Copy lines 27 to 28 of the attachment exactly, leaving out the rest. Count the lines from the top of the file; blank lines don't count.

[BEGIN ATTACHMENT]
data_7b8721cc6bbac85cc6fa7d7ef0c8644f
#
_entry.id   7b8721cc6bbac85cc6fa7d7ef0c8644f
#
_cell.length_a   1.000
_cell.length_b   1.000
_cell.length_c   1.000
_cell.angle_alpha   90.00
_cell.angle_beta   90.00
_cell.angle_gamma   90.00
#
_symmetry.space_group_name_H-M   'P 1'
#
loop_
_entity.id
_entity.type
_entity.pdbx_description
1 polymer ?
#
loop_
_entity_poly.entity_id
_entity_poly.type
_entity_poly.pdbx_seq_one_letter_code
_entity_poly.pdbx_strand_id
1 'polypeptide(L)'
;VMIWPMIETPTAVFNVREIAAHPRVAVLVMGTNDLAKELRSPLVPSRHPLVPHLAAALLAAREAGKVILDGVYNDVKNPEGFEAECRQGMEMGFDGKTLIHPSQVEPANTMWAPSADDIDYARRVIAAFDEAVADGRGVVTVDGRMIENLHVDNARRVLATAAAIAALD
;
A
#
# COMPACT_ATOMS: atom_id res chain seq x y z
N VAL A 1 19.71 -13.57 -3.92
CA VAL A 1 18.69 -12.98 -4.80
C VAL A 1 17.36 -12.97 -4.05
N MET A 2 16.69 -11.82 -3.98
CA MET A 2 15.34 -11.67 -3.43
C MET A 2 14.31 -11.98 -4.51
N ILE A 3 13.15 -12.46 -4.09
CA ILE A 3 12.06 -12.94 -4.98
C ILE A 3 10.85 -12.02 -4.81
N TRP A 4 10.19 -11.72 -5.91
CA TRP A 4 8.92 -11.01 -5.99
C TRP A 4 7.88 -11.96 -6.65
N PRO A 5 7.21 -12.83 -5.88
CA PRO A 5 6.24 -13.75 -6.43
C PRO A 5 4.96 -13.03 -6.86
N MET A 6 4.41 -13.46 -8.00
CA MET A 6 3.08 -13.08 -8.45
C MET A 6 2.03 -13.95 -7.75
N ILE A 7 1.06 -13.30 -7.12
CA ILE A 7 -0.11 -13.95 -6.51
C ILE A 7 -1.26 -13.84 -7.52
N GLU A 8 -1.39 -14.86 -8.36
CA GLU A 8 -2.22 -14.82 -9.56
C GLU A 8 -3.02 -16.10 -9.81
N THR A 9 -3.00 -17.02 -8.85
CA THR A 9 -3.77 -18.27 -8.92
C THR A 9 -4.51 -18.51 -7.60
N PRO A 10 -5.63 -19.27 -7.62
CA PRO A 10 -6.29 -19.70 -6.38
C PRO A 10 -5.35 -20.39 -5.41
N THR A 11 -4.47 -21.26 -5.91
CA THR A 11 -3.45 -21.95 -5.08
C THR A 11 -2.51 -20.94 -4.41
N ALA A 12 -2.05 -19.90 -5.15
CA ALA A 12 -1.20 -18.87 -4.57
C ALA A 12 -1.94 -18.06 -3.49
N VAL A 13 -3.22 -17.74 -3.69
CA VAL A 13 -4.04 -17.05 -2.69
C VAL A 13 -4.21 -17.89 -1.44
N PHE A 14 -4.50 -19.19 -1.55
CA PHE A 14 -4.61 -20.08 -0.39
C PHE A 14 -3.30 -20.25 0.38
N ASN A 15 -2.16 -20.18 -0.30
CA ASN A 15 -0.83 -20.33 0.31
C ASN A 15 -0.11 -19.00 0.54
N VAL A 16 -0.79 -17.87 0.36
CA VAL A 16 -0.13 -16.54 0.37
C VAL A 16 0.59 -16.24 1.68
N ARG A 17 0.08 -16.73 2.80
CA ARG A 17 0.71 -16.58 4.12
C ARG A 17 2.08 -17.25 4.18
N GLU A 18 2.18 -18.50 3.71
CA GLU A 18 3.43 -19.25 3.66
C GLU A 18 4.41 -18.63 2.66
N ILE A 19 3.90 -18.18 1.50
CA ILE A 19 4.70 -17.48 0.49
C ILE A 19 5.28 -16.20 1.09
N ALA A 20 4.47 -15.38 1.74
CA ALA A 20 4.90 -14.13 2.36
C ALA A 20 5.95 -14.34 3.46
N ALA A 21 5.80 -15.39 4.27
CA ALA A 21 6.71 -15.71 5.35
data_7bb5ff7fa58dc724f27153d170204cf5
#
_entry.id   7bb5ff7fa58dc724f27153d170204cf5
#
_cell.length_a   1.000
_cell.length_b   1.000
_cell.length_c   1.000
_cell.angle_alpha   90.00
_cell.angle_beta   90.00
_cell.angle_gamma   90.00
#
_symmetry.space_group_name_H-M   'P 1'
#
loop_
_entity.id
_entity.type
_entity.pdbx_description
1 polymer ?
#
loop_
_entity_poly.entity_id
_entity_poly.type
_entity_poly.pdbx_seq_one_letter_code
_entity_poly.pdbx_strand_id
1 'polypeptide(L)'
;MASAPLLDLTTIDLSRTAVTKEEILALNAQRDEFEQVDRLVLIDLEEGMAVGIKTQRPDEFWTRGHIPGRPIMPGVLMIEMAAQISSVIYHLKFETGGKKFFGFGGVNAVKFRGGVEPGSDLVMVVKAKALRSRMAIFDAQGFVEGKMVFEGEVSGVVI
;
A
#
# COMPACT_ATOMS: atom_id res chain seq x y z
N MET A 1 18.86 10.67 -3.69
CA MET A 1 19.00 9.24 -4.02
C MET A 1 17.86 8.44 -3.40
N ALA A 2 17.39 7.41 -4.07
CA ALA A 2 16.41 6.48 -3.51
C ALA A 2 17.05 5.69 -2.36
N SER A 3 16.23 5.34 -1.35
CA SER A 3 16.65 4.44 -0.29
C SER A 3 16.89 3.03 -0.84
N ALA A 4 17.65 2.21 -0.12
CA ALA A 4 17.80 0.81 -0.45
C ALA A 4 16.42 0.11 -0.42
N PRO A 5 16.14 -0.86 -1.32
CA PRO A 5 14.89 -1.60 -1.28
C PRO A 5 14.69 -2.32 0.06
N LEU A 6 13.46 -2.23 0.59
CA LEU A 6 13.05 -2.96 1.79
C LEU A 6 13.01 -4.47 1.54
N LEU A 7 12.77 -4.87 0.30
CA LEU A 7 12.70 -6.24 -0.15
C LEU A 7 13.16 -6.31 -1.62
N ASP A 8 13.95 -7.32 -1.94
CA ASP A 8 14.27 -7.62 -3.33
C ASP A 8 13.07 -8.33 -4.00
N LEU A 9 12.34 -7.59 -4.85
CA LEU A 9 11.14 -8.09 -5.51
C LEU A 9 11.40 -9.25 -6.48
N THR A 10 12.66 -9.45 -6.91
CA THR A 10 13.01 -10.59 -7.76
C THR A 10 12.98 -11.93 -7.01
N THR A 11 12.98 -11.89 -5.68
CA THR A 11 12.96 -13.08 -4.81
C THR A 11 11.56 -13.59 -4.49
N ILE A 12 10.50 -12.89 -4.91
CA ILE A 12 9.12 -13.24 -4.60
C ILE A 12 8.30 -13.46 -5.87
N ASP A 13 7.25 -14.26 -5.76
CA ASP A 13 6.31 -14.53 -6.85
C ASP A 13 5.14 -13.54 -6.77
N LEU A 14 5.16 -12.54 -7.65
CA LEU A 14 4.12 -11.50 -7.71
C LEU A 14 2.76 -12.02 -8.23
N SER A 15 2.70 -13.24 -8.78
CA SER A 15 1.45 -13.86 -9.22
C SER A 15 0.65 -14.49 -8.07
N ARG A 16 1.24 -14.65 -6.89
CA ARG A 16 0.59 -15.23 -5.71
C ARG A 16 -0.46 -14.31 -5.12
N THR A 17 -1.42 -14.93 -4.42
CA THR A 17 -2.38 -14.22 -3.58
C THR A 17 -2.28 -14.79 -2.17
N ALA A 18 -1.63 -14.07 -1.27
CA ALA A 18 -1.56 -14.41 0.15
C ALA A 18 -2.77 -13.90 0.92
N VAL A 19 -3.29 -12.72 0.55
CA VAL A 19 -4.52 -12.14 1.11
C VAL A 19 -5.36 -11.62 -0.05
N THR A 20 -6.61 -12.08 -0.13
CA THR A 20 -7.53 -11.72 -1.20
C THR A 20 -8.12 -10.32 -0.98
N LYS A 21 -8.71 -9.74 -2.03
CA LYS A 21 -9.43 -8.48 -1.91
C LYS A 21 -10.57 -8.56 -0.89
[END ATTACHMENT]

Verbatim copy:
;
A